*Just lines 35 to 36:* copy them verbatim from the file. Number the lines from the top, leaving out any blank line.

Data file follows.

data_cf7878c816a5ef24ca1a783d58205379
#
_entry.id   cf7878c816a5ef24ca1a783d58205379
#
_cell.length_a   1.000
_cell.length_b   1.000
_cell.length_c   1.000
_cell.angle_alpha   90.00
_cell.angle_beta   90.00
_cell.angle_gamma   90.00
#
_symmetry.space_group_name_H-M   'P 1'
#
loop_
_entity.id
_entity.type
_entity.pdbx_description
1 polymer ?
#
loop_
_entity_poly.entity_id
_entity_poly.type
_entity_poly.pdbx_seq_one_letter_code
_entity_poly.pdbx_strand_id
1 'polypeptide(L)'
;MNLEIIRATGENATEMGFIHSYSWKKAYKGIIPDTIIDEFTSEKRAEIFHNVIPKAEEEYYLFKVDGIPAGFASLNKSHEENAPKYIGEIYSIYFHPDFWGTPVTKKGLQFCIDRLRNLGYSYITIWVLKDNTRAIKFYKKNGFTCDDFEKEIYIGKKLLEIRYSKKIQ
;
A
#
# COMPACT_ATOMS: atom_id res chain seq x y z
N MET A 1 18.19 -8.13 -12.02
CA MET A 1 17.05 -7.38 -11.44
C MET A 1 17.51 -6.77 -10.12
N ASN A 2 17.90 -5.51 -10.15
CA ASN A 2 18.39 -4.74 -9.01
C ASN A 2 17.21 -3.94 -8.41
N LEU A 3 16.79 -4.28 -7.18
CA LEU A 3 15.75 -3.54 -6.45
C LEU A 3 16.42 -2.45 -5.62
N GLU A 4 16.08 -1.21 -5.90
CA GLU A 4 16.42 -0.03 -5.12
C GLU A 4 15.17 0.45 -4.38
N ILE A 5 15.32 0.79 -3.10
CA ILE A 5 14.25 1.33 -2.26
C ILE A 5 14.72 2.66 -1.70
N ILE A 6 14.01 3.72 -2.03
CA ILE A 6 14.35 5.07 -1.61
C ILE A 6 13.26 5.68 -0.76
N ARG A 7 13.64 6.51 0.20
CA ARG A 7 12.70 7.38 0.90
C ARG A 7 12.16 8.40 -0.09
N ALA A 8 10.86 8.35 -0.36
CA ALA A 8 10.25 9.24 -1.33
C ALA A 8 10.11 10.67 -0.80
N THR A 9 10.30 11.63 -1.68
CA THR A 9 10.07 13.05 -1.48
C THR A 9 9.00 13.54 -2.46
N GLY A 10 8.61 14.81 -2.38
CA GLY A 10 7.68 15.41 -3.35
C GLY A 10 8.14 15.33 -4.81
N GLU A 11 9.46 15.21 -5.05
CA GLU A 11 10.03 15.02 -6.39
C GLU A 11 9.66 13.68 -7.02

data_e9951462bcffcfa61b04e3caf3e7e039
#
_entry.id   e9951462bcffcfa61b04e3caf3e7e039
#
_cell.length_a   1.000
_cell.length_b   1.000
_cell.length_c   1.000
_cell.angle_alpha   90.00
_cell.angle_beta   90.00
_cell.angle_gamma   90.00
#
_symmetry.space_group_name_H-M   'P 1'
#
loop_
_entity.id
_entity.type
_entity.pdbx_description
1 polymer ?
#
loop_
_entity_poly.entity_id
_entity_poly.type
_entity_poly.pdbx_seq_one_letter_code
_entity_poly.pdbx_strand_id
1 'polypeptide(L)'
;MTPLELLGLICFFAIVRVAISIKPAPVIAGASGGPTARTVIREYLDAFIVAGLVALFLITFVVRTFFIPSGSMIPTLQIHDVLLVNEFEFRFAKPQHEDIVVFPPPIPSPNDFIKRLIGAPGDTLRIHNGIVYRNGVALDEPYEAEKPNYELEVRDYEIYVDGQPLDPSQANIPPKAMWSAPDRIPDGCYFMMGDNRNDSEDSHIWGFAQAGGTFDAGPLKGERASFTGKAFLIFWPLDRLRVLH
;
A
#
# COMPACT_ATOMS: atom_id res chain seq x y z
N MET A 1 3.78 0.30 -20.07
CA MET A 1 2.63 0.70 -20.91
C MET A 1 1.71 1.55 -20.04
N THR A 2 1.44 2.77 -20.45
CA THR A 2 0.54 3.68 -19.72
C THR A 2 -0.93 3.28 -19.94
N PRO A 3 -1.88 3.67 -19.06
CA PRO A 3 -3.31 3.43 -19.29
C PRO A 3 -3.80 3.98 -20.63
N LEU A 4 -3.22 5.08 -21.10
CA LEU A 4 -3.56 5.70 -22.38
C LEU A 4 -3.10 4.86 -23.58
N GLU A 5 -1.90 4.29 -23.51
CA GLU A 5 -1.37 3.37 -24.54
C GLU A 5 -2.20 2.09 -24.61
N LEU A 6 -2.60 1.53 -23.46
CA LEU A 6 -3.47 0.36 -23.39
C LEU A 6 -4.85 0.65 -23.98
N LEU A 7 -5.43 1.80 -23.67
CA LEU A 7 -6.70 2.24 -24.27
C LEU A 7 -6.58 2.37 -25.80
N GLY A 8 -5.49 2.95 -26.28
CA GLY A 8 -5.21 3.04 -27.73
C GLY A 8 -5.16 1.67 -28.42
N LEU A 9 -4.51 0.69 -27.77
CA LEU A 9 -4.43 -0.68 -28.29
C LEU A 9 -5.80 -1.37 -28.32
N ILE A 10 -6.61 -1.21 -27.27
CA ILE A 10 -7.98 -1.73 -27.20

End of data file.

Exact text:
CA ASN A 2 18.39 -4.74 -9.01
C ASN A 2 17.21 -3.94 -8.41